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These adjectives mean free from favoritism, self-interest, or preference in judgment. Fair is the most general: a fair referee; a fair deal. Just stresses conformity with what is legally or ethically right or proper: "a just and lasting peace" (Abraham Lincoln).
Equitable implies justice dictated by reason, conscience, and a natural sense of what is fair: an equitable distribution of gifts among the children. Impartial emphasizes lack of favoritism: "the cold neutrality of an impartial judge" (Edmund Burke).
Unprejudiced means without preconceived opinions or judgments: an unprejudiced evaluation of the proposal. Unbiased implies absence of a preference or partiality: gave an unbiased account of her family problems. Objective implies detachment that permits impersonal observation and judgment: an objective jury. See Also Synonyms at average, beautiful.
a cat may look at a king Even an inferior has certain rights in the presence of a superior. This proverb, which dates from 1562, was used by Robert Greene in Never Too Late (1590):
A cat may look at a King, and a swain’s eye has as high a reach as a lord’s look.
even break An equal or fair chance; no advantage or handicap; as much or little chance as the next person. Of American origin, this colloquial expression may derive from the custom whereby opponents break a stick to determine who will have the advantage in a given situation. The long end is the preferable portion; the short goes to the loser. However, if the break is even, neither party has an advantage—each party has an equal chance. Even break dates from the early part of this century.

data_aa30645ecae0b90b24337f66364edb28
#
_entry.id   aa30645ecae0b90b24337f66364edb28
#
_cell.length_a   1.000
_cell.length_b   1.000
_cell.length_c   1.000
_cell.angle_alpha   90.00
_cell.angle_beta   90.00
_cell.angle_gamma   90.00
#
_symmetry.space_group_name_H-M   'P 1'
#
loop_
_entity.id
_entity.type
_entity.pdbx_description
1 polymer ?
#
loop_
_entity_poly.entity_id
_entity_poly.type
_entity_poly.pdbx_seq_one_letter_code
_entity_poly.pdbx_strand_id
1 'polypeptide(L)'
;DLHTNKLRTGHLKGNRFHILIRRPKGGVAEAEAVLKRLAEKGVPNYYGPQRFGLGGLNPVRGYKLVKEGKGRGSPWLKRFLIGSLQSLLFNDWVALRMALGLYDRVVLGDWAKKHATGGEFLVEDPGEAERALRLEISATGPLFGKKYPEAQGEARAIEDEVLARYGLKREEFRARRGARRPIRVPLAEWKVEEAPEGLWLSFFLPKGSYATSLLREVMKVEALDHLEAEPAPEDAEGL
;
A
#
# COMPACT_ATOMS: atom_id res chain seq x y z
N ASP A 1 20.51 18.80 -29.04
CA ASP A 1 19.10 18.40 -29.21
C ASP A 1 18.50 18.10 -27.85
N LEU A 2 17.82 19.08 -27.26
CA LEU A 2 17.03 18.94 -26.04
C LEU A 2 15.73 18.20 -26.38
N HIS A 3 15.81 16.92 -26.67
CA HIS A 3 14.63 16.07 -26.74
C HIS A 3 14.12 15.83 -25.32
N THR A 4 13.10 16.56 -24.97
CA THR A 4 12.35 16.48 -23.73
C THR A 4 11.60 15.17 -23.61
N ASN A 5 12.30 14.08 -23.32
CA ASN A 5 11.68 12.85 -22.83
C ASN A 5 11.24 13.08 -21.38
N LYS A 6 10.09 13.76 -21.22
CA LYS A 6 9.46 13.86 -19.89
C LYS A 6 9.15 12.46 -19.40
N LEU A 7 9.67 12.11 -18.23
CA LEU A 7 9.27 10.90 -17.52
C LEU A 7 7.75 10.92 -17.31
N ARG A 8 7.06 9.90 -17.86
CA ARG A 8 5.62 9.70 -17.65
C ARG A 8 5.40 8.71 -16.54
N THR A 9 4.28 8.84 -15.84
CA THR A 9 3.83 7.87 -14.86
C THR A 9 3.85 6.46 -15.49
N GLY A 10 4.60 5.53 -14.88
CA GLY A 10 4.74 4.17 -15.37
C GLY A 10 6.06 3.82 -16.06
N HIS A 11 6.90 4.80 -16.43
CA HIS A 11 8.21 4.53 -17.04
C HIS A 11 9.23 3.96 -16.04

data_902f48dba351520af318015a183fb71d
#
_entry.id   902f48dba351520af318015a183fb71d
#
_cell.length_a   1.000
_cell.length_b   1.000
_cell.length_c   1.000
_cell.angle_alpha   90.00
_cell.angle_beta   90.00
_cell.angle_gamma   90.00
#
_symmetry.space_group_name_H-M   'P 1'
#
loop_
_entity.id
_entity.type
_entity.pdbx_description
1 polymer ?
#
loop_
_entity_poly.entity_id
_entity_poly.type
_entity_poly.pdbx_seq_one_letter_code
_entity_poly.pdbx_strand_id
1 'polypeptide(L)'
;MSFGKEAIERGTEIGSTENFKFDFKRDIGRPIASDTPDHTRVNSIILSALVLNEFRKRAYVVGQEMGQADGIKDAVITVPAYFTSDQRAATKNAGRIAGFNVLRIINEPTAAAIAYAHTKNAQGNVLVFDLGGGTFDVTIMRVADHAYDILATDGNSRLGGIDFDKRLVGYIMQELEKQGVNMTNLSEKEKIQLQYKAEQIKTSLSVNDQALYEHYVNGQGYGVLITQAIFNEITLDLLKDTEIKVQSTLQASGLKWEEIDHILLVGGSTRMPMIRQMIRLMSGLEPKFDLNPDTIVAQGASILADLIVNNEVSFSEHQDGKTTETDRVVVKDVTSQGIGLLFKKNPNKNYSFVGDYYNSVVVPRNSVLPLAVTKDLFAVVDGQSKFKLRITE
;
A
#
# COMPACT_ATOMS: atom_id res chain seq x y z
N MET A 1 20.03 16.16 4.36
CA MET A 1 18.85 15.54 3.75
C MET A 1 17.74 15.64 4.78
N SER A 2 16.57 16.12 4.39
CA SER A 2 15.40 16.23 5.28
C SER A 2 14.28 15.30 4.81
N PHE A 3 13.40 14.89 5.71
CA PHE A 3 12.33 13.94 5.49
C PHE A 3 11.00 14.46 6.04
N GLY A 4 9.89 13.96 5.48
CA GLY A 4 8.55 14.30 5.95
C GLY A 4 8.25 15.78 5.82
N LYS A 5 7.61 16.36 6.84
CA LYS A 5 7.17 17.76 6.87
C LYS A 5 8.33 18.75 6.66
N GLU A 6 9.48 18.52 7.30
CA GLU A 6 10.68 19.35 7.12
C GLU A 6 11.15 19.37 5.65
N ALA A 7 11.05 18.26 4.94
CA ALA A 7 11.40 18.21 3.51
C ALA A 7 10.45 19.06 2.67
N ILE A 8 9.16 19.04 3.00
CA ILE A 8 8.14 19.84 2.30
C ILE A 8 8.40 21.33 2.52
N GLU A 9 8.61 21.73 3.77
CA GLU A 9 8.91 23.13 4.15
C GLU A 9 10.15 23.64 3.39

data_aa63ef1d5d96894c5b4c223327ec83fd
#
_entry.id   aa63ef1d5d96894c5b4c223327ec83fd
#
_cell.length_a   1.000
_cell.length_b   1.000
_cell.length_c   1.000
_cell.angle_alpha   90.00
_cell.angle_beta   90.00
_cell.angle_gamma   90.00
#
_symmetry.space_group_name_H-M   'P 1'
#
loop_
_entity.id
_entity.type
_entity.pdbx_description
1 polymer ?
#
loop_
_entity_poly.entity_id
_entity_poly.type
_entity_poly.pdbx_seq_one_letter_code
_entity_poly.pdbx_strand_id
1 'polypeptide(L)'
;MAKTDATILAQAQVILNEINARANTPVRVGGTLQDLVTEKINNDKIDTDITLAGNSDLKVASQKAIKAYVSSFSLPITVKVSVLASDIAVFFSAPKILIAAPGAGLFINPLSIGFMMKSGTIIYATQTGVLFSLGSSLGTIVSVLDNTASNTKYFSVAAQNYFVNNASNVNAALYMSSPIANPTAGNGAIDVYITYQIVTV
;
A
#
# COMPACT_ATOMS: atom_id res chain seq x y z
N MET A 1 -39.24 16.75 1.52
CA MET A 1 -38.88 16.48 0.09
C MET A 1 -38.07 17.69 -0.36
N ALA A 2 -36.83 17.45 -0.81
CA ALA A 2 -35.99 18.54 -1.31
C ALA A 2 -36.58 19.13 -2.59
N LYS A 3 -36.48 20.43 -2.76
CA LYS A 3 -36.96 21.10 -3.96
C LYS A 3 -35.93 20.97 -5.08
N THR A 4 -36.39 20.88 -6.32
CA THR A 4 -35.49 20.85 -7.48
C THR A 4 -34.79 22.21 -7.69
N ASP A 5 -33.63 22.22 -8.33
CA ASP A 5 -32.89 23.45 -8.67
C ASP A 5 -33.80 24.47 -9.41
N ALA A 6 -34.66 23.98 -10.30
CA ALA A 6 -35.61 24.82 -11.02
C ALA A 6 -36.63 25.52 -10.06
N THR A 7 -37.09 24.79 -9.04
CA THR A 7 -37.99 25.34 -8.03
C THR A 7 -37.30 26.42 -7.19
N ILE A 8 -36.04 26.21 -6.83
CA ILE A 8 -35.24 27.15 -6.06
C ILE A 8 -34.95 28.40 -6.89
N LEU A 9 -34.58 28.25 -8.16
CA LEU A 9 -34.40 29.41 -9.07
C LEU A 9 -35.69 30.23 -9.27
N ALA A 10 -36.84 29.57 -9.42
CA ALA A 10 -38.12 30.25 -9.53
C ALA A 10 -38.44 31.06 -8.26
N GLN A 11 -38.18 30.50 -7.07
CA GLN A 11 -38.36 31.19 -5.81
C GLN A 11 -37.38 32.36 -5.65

The chances in the “quartermile” seem to give the Americans only an even break for a first place. (Daily Express, July 11, 1928)
every dog has his day Just as “the meek shall inherit the earth,” everyone will come into a period of power or influence. This proverbial expression dates from the time of the Greek poet Pindar in the 5th century B.C.
Thus every dog at last will have his day—
He who this morning smiled, at night may sorrow;
The grub today’s a butterfly tomorrow.
(Odes of Condolence)
fair shake Just, equitable, unbiased treatment; an even break. In this expression, shake refers to a throw of the dice. Unscrupulous gamblers often use shaved or loaded dice to increase their chances of winning. A fair shake implies that no cheating or other undue influence has been employed to affect a situation, and that the situation has been resolved justly.
a place in the sun See FAME.
|Noun||1.||fairness - conformity with rules or standards; "the judge recognized the fairness of my claim"|
non-discrimination - fairness in treating people without prejudice
sportsmanship - fairness in following the rules of the game
|2.||fairness - ability to make judgments free from discrimination or dishonesty|
unfairness - partiality that is not fair or equitable
|3.||fairness - the property of having a naturally light complexion|
|4.||fairness - the quality of being good looking and attractive|
beauty - the qualities that give pleasure to the senses
in all fairness (= truth to tell) → a decir verdad, en honor a la verdad; (= to be fair) → para ser justo
in all fairness, he had to admit that she had a point → para ser justo con ella, tenía que reconocer que llevaba algo de razón
in (all) fairness to him → para ser justo con él
fairness[ˈfɛərnɪs] n (= justness) [decision, trial, verdict] → équité f; [competition, contest] → impartialité f; [treatment] → équité f; [person] → sens m de la justice
in fairness, in all fairness → en toute justiceFairness Doctrine n (US) → principe m de l'impartialitéfair play n → fair-play m invfair sex fairer sex n → beau sexe mfair-sized [ˌfɛərˈsaɪzd] adj → assez grand(e)fair-skinned [ˌfɛərˈskɪnd] adj (with pale skin) → à la peau clairefairly-traded [ˌfɛərliˈtreɪdɪd] adv [product, coffee, chocolate] → issu(e) du commerce équitable, équitablefair trade